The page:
Tag Archive | spring

churr-churr

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churr-churr!  he calls to me as I pick up

my morning paper; again he sings to me

in the afternoon as I begin my daily walk;

a twitter of friendship, kinship in this greening

world of spring;

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or maybe not—perhaps a simple warning

to keep my distance from the nest he and his lady  

friend have crafted for their soon-to-be

red-bellied young;

 

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or perhaps he doesn’t notice me at all,

just churr-churrs his two-word poem

for the simple joy of being alive, the brilliance

of his red head shining his delight,

inviting me to sing, churr-churr

with him the sparkling of a world drowned

in a sea of colors spinning out the springtime

hope we share;

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hope for tiny feathered souls;

hope for secret nestlings brooding midst the darker

secrets of our hearts; hope for children tented

in crowded camps, tweeting needs and fears against

the noise that shrouds the colors of their world,

colors that yet push out through cracks

in concrete walls, push up through all the carnage

of our wars, colors churr-churring hope that springs

insistent, firm, across our sordid, wearied world.

 

Magdalene Crocus

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Burst of sun-soaked brightness,

brave against the winter’s brittle shards of

last year’s grass; like Magdalene,

I want to clasp and hold these beauties close;

force them to linger, gentle paint, refresh

the withered fringes of my fingers, eyes, and soul;

but holding on would only mar the fleeting

beauty of their fragile strength; like them, I too

am but a passing guest in this grand wonder

of a world; so let it be its yellow, purple,

crimson, heart-breaking, beautiful self;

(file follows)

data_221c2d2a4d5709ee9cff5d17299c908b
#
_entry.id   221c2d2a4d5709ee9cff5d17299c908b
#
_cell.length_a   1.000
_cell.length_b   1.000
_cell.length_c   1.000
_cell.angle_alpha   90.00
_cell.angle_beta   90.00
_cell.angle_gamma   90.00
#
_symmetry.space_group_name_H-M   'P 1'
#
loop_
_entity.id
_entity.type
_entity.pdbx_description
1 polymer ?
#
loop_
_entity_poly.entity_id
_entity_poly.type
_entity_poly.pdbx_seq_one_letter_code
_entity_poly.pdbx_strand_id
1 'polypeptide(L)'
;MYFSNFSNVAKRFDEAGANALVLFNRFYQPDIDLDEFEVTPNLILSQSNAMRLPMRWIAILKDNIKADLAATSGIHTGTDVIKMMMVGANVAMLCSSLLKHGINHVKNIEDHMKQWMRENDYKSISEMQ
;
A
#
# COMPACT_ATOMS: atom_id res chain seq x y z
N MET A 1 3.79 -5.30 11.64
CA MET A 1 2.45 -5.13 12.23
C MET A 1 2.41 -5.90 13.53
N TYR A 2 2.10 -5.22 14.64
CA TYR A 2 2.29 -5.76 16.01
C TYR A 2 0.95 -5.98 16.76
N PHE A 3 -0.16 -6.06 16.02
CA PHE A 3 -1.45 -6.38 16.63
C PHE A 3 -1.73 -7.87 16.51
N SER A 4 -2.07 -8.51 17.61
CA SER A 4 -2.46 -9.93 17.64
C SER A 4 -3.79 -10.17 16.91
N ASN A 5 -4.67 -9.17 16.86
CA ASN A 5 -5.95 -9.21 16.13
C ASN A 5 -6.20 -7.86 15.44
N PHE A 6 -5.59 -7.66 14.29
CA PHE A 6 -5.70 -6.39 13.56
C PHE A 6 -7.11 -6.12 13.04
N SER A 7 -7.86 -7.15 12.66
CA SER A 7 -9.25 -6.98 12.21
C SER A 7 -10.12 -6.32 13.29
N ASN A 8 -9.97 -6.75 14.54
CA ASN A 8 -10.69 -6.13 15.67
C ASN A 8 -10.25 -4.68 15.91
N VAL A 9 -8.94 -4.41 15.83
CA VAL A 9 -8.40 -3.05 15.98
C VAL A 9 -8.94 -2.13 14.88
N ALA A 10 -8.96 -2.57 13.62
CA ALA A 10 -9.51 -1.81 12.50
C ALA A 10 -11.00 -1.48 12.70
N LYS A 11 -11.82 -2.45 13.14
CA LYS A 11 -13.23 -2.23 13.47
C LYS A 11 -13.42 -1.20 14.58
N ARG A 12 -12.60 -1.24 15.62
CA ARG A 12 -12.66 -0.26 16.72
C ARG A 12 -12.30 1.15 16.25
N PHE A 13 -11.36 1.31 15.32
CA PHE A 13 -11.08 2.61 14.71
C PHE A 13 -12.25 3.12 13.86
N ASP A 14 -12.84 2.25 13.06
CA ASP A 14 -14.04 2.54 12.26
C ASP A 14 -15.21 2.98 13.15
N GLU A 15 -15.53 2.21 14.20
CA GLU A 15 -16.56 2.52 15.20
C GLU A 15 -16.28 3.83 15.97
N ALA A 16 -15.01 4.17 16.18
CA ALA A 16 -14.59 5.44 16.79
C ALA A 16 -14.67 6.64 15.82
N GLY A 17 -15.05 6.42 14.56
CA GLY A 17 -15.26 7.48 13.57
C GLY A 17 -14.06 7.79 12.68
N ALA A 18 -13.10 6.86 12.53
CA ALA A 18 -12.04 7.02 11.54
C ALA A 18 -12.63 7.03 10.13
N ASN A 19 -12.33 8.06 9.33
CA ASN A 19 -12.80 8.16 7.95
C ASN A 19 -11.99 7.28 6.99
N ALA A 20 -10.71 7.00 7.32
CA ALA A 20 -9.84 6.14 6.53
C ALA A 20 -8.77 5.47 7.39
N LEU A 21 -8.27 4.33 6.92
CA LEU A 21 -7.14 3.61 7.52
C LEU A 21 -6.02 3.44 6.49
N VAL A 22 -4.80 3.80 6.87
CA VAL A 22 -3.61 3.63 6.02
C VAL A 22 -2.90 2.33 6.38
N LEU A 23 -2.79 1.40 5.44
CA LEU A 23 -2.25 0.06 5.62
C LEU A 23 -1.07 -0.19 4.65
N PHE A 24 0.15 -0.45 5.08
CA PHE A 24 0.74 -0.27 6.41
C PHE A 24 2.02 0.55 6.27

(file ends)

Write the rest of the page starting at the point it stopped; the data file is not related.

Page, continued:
enjoy! enjoy! these little flowers say,

savor every color, every promise sprouting

from winter’s gray, forbidding cold; but

fingers always open; springtime hearts as well.

Easter Forsythia

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They tiptoe, dance, and spin

bright sun across my tired yard,

still dressed in her old tattered

coat of winter’s shadowed cold.

Wee flowerets sing to me their

yellow song of rising life;

shout golden hallelujahs,

he is risen; he is risen indeed;

trumpet bold the tidings,

shake the air, pierce through my

fears; spill out their earthy psalm of

wonder, jubilation at the mystery of

life beyond the winter’s ice, of life

beyond the stone cold mask

of every sullen death.

Of Windows and Walls–a Photo Essay

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There are days when my walls feel thick. Oppressively thick. Thick and dark, as though they’re pushing in on me and taunting my CFS/ME persistent need for rest. Days when I simply want to be outside these walls. Out and “doing,” rather than simply “being,” forever sitting on the maroon and cream colored roses that pattern my sofa. It’s not that I’m never able to be out and about.  I am able at times to take short walks, enjoy an occasional visit with a friend, even attend worship now and again.  I am grateful for each of these, but I so wish they were not so infrequent.  

I’m grateful, too, for my sturdy walls and their protection from the bitter cold of January. From the heat of August. From rains and snows and winds. Grateful for these walls, oh yes. But there are days of weakness when I want to break them down and simply be done with all this resting. Exchange my sofa roses for the lilies and the iris that grow outside the confines of my barricades. I do not always like my walls.

But I have windows too. Bright openings in my walls. Openings that calm and reassure. That pull me out of torpor. That open up my walls, push back their taunts, and call me to a place of mindful, humble praise.

One of my windows, the window that watches while I sleep, looks to the west, through branches of an aging dogwood tree. One dogwood branch in particular has become a special friend. Constant in presence. Constant in attentiveness to mercies and beauty new every morning.

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Her white blossoms greet me each spring.